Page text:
In this first of three lectures on community ecology, Dr. Dan Simberloff presents an overview of community ecology and highlights some of the foundational theorists in the field. He offers a definition of the field, which focuses on understanding how many species live in a geographically defined community, and why particular species do or do not coexist in the same community. He provides examples of historical and contemporary empirical studies that have structured and contributed to Darwin’s theory of naturalization, Elton’s ideas about species ratios and diversity, and Gause’s competitive exclusion principle. He also highlights more recent theories of limiting similarity and priority effects and the temporal dimensions of changes in community composition.
Holt, R.D. 2013. Species coexistence. In: S. Levin (ed.), Encyclopedia of Biodiversity, pp. 667–678. Oxford: Elsevier.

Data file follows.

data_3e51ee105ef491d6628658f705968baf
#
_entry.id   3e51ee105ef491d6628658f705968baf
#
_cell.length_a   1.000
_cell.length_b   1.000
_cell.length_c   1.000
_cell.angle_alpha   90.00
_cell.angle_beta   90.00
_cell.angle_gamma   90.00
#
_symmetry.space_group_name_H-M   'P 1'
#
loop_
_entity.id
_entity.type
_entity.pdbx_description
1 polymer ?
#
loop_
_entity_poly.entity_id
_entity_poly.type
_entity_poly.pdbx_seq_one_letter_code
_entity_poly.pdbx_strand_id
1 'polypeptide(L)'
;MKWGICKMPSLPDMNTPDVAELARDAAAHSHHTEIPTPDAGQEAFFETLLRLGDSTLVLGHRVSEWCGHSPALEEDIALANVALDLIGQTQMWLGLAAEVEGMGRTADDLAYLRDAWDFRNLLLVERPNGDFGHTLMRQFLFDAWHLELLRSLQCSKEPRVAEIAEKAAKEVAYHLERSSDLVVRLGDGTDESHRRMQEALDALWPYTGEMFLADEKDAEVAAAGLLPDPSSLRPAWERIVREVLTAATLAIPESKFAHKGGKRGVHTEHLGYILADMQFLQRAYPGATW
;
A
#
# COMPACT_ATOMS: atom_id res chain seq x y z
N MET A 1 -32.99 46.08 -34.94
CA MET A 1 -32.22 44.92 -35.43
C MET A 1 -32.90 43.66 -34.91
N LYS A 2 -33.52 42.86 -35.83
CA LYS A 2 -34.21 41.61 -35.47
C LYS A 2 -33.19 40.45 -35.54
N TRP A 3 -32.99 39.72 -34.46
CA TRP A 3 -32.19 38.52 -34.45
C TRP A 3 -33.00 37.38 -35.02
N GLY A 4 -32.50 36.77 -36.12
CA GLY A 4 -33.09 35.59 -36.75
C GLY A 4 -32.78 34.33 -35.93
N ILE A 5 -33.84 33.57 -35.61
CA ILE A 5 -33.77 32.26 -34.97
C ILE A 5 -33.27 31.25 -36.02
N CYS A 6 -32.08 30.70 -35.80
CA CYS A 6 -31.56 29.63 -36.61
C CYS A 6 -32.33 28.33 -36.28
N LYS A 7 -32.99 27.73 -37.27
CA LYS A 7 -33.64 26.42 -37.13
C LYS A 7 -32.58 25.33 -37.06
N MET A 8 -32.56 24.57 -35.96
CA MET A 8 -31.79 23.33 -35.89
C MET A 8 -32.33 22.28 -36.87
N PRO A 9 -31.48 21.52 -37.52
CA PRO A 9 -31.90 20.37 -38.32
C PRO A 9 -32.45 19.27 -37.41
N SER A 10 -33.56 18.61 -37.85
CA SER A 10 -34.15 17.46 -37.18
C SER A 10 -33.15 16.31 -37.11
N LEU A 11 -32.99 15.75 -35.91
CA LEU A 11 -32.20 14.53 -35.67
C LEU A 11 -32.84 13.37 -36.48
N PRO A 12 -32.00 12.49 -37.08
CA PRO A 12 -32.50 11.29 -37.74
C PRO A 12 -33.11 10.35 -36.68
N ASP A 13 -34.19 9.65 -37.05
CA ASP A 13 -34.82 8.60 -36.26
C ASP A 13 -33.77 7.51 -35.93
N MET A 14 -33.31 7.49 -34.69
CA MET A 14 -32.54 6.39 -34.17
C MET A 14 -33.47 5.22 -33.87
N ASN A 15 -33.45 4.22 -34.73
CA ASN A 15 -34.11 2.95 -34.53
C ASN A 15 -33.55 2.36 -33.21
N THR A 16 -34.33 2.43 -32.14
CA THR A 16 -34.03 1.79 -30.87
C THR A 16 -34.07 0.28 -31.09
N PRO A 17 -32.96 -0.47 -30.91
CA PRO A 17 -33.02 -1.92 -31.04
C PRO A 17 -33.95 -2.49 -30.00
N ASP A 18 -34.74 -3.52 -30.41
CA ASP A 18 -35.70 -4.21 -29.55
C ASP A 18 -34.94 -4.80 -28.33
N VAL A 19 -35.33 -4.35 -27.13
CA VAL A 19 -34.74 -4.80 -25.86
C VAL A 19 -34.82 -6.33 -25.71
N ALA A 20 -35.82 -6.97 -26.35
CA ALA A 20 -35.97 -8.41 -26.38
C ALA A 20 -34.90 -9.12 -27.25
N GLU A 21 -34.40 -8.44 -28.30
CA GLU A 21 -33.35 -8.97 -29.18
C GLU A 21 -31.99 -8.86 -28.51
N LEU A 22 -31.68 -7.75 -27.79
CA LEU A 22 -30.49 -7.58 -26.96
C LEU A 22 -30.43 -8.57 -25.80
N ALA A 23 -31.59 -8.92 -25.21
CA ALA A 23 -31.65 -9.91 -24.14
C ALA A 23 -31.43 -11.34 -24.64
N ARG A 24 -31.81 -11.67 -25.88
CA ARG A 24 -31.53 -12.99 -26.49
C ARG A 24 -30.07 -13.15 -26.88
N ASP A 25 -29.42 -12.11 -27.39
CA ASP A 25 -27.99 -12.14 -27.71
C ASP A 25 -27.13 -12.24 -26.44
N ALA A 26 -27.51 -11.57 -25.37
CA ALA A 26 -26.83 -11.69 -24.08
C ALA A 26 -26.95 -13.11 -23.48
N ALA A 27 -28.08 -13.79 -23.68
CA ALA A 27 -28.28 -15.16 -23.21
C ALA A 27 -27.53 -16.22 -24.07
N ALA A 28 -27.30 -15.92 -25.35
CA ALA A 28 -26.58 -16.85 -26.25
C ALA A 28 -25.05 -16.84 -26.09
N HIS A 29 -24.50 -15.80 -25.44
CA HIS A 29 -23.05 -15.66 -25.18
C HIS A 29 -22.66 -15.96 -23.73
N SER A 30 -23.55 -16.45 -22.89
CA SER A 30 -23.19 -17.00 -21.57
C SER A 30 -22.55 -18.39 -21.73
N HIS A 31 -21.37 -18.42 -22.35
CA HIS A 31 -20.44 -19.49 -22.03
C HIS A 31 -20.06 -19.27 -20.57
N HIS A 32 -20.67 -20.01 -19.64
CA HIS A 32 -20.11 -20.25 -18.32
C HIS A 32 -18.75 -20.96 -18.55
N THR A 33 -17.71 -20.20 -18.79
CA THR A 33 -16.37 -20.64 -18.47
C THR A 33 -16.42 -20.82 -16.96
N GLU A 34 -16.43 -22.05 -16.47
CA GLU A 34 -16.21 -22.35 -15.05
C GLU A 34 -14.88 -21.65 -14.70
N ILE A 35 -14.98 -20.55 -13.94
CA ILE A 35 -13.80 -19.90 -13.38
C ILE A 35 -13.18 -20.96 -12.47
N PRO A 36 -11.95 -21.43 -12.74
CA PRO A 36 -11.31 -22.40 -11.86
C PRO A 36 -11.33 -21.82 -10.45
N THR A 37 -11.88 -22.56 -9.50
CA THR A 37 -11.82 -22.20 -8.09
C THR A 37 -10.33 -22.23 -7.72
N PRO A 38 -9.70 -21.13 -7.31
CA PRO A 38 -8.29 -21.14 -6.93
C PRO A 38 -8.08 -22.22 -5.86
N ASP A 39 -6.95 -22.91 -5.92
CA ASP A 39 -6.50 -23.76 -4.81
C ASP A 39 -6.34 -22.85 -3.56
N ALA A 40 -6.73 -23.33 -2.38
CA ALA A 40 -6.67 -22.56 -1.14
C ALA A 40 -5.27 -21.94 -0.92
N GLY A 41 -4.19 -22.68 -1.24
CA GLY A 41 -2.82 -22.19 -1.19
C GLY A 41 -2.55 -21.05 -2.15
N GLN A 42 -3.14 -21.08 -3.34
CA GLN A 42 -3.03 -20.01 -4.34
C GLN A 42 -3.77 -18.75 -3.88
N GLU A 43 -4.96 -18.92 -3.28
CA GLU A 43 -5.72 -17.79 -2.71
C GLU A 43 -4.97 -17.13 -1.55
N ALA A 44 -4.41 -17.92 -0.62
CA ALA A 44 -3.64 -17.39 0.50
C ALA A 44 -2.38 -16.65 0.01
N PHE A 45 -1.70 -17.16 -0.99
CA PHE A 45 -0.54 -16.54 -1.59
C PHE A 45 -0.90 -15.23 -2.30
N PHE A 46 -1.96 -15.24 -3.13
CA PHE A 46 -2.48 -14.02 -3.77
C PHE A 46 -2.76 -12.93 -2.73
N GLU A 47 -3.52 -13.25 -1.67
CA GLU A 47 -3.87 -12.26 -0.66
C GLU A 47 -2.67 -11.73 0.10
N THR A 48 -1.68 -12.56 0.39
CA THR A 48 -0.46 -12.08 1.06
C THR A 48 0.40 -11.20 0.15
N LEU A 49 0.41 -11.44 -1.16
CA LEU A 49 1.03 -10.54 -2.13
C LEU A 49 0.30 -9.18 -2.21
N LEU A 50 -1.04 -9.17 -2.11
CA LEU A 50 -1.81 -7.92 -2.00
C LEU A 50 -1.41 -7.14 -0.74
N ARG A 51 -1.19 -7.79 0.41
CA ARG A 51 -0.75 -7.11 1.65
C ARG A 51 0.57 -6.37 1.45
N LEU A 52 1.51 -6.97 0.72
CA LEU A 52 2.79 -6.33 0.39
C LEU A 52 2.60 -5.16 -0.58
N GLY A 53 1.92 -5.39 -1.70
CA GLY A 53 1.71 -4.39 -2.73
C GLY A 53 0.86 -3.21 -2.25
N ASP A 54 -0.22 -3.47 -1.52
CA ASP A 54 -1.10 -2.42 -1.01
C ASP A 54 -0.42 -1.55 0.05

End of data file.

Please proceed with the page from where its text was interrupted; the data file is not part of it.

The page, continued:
Simberloff, D. 2004. Community ecology: Is it time to move on? The American Naturalist, 163(6), 787–799.
Daniel Simberloff is the Nancy Gore Hunger Professor of Environmental Studies at the University of Tennessee. He received his AB (1964) and PhD (1968) from Harvard University and was a faculty member at Florida State University from 1968 through 1997, when he joined the Department of Ecology and Evolutionary Biology at the University of Tennessee. His publications number ca. 500 and center on ecology, biogeography, evolution, and conservation biology; much of his research focuses on causes and consequences of biological invasions. His research projects are on insects, plants, fungi, birds, and mammals. At the University of Tennessee he directs the Institute for Biological Invasions. In 2006 he was named Eminent Ecologist by the Ecological Society of America, in 2012 won the Margalef Prize for research in ecology, and in 2015 won the Wallace Prize of the International Biogeographical Society. He is a member of the U.S. National Academy of Sciences and the American Academy of Arts and Sciences.